If, for whatever reason, you are unable to comfortably reach certain keys as shown by the map, you can assign other fingers to those keys. The important thing is to use all your fingers and to make sure that each key only has one finger associated with it.

Muscle Memory

If your eyes are on the keyboard while you type, you waste time looking for the correct keys. Your brain also does unnecessary work coordinating your movements instead of thinking about what you are writing.

The Typing Pal training program helps you to develop sensory and muscle memory, allowing your fingers to find the keys by reflex.

To quickly develop typing reflexes, start by focusing on your typing accuracy (not speed) and on maintaining the basic position between each keystroke. By doing so, your fingers will always make the same, correct movement for each of the keys, and the motion will become muscle memory.

Keep your eyes on the screen or the document you are retyping. Resist the temptation to glance at the keyboard. Trust your muscle memory; it will guide you!

Finally, to help your muscle memory register character sequences or whole words, keep a constant typing rhythm.

The , Shift, , Alt and SPACE Keys

The , Shift, or Alt keys are often typed in combination with another key to write a special character or accent.

In this case, it is best to use the fingers of the opposite hand to type the , Shift, or Alt key so that you can type the desired key with the usual finger.

For example, to type an exclamation mark (!), you normally need to type and 1 at the same time. As most keyboard maps ask you to use the little finger of the left hand for the 1 key, you should use the little finger of the right hand to type the key.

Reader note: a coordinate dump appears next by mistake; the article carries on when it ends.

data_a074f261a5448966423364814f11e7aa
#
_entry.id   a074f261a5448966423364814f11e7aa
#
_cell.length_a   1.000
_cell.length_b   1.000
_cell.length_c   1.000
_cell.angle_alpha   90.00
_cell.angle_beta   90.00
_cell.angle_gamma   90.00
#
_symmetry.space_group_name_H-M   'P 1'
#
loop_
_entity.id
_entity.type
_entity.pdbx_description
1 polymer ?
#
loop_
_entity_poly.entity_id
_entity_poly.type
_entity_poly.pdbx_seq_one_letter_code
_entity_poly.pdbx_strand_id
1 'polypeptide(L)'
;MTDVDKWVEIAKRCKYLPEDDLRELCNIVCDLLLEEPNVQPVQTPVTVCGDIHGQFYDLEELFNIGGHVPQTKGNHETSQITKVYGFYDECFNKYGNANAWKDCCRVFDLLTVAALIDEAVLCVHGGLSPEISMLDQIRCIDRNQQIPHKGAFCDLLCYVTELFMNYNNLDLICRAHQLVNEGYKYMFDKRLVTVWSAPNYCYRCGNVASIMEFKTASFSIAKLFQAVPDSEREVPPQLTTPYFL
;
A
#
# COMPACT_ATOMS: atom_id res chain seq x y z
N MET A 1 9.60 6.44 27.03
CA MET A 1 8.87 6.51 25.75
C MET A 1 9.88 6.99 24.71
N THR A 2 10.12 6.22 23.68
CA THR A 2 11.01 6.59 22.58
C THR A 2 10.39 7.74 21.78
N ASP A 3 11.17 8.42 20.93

The SPACE bar can be typed using either thumb.

Typing Speed and Accuracy

Concentrate and take your time to avoid making mistakes. Focus on accuracy before speed. Once you can type with almost no errors, you can be confident that your muscle memory is good enough to help you speed up and reach your targets.

Practice regularly with Typing Pal and make it a personal challenge to complete all the activities with no errors. You will receive a gold star, proof of your keyboard mastery.

In Summary

Below is a summary of the recommendations that will help you develop a good typing method:

  1. Pay attention to your posture and the ergonomics of your work environment.
  2. Return your fingers to the basic position after each keystroke.
  3. Always type the same key with the same finger, as shown by the keyboard map you have chosen.
  4. Do not look at the keyboard; instead, trust your muscle memory to guide your fingers.
  5. Keep a constant typing rhythm to help your muscle memory register character sequences and words.
  6. Use the fingers of the opposite hand to type the , Shift, or Alt keys.
  7. Practice typing accurately before you try to type quickly. Your speed will gradually improve on its own.